Local Doctor Shares Stresses, Hopes From The COVID-19 Front Lines
The coronavirus pandemic has required everyone in our society to make sacrifices. Perhaps nowhere is the pressure being felt more acutely than in emergency rooms, where rising numbers of infected patients are being admitted.
Mary Claire O'Brien works in the emergency department of Wake Forest Baptist Hospital, where she's also professor of emergency medicine. She spoke with WFDD’s David Ford about how health care professionals are handling the stress, and what gives them hope.
How has the planning been going so far?
It's been inspirational really to see the level of enthusiasm and commitment and cooperation amongst the health care professionals across different institutions — multi-disciplinary teams of people trying to work. And what has been inspirational is not just the amount of time and effort and enthusiasm, but also the degree of flexibility and responsiveness that's been required. Because as this pandemic has unfolded in different parts of the country, we continue to learn more. What I'm really seeing is stamina amongst the health care workers who are trying to respond to this.
What else keeps you optimistic?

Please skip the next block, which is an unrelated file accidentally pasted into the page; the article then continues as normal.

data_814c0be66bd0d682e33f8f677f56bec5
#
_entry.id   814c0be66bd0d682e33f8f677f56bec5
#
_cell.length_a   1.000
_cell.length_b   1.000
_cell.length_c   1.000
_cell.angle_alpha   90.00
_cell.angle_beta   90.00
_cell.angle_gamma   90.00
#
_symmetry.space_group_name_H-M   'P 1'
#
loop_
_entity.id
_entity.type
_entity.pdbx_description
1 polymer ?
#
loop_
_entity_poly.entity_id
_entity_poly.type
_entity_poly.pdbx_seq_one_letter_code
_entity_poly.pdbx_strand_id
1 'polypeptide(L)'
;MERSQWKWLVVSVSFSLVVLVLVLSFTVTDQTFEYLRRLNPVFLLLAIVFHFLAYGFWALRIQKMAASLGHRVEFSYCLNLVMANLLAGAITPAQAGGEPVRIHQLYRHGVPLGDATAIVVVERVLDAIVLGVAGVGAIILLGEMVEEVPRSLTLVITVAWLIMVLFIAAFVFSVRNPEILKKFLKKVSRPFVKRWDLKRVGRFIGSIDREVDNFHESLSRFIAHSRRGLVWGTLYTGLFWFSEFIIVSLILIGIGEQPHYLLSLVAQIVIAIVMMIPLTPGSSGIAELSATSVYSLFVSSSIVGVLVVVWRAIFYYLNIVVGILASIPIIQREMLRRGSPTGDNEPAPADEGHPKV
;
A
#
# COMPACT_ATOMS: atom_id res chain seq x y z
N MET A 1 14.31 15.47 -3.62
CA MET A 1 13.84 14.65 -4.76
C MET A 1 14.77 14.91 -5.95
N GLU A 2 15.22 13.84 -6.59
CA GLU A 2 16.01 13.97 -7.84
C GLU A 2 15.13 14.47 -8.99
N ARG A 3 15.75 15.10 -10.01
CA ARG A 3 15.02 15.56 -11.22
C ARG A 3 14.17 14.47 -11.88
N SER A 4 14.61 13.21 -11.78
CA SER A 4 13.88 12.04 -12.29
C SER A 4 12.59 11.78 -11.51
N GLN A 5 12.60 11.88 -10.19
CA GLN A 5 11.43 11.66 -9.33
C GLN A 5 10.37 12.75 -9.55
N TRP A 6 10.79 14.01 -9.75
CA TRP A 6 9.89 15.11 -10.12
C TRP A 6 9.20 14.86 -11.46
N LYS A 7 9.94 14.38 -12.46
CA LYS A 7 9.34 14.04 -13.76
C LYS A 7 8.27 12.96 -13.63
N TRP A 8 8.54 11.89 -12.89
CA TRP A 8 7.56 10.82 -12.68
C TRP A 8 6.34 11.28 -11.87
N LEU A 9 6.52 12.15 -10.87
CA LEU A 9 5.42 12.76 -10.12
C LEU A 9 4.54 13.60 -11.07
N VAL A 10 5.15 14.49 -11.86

I have confidence in the American people. I really do. And I have confidence not just in the doctors and nurses and health care workers and researchers and even the politicians across the aisle, but in people who perform our city services – the fire rescue and the law enforcement and the postal workers and the folks in the grocery store who are packaging and delivering our food. You know, I think everybody wants to buckle down and do their part. One of the things that's the hardest in a situation like this is that your part might be to stay at home and homeschool your kids or to stay home and watch Netflix or to work in your garden. And it doesn't feel heroic, but that is what we are called to do.
Do you have any ongoing worries or concerns?
I think like everyone else in a situation like this, I have a little bit of anticipation fatigue. And, you know, you keep waiting for the I don't know — for the train to come down the track — and you're not sure, 'Is it here yet?', or 'When's it coming?'. And that can be a little bit wearying. And for me, anyway, the key to it is you just do your job every day and then you rest and then you get up and then you do your job again and then you rest and then you get up and you do your job again. You just keep calm and wash your hands.
EDITOR’S NOTE: This transcript was lightly edited for clarity.